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Woodside Primary School


Family and home life have an important impact on a child's language, literacy and numeracy learning. Read some tips on how you can help your child with maths skills. 

Meal times

Meal times provide a wealth of maths opportunities. Getting involved in food preparation, cooking, and serving can help children practise maths skills like counting, measuring, and using ratios.

Young children can be encouraged to set the table for the right number of people, asking them to find the correct number of items such as plates, glasses, and cutlery. Older children could work out how long dinner will take to make, scale up a recipe for more people, or accurately weigh out ingredients.

Finding maths

There is a lot of maths that surround us every moment of every day. Encourage your child to count and find different items of different quantities (e.g. how many pillows are there, I need 1 more spoon - how many will we have now?, how many blue toys are there?)

Story time!

Bring maths into story time. Practise using position words when looking at picture books, asking questions like ‘What is behind the boy?’ and ‘What can you see under the table?’. This can help young children to think about space, shapes, and position.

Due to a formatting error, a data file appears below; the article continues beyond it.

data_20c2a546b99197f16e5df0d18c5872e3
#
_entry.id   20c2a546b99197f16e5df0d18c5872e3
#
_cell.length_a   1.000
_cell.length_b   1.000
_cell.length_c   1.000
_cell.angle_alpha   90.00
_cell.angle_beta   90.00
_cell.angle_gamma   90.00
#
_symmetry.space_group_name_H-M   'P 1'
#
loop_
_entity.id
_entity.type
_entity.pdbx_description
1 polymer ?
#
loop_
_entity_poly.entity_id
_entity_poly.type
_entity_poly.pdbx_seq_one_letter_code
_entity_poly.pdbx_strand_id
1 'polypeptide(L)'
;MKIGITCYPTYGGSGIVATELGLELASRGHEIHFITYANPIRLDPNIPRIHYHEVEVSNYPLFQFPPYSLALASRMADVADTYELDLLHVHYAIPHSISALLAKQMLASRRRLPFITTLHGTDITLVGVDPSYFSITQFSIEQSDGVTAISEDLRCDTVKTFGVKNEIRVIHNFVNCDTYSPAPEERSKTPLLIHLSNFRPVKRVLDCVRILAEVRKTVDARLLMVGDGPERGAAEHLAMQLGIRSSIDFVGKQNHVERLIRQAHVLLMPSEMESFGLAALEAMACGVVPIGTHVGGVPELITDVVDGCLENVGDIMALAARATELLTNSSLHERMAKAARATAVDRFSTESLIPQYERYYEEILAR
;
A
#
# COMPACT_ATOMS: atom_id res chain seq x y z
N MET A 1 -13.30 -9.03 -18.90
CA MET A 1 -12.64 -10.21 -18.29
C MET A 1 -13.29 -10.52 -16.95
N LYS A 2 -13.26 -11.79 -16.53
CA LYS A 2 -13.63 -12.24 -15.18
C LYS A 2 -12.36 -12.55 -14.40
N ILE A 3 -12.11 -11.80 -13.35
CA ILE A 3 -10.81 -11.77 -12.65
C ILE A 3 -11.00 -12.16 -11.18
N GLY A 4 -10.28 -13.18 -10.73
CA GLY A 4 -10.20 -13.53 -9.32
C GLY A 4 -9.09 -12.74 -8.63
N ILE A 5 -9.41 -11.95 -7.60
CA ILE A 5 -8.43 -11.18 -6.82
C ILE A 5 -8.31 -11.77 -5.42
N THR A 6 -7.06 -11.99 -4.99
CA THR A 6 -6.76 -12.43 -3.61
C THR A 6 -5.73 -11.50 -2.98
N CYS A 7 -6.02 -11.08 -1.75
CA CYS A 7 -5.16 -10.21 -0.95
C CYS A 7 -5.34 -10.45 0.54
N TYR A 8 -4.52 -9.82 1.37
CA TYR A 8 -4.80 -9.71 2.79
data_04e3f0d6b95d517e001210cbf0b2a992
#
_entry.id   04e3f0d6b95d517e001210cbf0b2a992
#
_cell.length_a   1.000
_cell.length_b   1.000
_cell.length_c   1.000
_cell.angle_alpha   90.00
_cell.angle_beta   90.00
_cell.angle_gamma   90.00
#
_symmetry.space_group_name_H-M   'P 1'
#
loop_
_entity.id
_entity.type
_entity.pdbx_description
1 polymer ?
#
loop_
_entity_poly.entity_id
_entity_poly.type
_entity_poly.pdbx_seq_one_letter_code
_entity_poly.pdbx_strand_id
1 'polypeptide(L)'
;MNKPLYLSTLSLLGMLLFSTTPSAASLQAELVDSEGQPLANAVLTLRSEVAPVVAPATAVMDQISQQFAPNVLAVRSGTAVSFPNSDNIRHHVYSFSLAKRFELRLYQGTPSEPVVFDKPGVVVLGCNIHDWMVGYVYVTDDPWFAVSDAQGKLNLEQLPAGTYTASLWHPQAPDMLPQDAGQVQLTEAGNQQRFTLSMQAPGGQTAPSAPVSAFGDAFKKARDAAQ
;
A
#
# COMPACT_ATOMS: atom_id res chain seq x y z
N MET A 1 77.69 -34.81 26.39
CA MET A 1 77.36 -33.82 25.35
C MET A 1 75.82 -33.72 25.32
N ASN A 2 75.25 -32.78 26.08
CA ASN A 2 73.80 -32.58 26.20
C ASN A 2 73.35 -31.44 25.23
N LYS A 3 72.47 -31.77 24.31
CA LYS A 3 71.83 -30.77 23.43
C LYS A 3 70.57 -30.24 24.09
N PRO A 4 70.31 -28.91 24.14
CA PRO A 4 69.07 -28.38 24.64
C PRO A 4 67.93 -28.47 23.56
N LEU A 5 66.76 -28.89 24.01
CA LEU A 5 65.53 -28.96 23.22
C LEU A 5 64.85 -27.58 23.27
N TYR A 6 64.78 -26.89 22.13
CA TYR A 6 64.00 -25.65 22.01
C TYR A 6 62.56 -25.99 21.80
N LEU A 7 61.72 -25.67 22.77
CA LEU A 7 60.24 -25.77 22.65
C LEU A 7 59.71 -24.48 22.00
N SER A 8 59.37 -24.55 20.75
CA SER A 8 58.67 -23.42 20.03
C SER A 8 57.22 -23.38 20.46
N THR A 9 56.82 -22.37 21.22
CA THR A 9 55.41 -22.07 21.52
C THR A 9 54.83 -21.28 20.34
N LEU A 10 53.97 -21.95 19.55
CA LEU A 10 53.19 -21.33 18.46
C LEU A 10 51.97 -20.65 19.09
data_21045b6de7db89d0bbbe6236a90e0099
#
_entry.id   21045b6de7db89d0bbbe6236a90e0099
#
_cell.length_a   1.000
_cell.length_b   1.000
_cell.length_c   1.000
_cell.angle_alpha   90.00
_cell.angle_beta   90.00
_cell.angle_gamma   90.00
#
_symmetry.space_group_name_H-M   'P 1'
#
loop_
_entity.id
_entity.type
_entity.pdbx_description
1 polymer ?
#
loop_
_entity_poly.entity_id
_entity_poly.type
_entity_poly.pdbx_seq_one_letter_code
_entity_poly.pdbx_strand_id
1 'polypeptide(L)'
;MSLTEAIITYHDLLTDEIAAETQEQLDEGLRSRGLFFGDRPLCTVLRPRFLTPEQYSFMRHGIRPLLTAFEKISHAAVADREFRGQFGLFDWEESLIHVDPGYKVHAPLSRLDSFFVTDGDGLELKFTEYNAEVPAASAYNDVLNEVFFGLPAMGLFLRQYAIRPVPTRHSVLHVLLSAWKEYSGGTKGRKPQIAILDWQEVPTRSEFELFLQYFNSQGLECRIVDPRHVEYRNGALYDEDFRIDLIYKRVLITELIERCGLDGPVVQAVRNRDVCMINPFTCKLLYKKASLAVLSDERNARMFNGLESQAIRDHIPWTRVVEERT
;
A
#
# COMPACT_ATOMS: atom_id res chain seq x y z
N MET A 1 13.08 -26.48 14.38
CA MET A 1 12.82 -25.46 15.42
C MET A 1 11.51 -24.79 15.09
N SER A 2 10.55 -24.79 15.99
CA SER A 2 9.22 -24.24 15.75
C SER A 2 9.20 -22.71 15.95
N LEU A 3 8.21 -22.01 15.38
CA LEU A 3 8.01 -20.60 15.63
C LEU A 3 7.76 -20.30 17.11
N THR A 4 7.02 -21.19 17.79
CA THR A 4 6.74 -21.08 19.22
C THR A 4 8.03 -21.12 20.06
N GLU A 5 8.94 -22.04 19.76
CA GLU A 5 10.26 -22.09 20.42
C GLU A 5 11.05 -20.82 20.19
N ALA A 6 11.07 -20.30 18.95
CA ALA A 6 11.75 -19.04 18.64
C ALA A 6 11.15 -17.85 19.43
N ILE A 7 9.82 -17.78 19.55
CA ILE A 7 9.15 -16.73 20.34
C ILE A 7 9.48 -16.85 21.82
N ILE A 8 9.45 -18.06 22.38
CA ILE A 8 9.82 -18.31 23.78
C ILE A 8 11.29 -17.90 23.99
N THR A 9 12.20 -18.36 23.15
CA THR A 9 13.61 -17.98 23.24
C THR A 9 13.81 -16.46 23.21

You could also try counting and looking for numbers in your child’s favourite story books. For example, ‘How many biscuits can we see?’ or ‘How many times did the dog woof?’ Ask older children to look at how many pages there are in a chapter/book. How long will it take them to finish if they read five pages per day?

On a walk

When taking a walk, ask young children to look out for and keep count of how many birds or cars they spot. Older children can think about and estimate how many steps the walk might take, how far you are going, and how long it will take. Most smartphones will be able to record this kind of information for you, so you can check how accurate their estimates were!

Playing sports

With young children, try passing a ball in the garden and counting how many times you can pass it before it is dropped. (This can work just as well inside with some balled-up socks – so long as no-one is throwing too hard!) Can you beat your score?

Challenge older children to complete a certain number of actions in a minute – for example, how many star jumps can they do? – and keep track of their score over several rounds. Then, they can use the data to identify the best round they had. If they’ve already learnt about averages, they could work out the average number of actions per minute across all the different rounds.

Play games

Everyday games are brilliant in helping to develop maths skills. Games are a great way to bond with your children, but many games also use mathematical and logical skills that your children will need in later life. Even a simple game such as a jigsaw puzzle helps children to develop logical
and spatial awareness skills. Furthermore, games like snakes and ladders enable children to count the rolls of the dice, which helps develop their counting skills.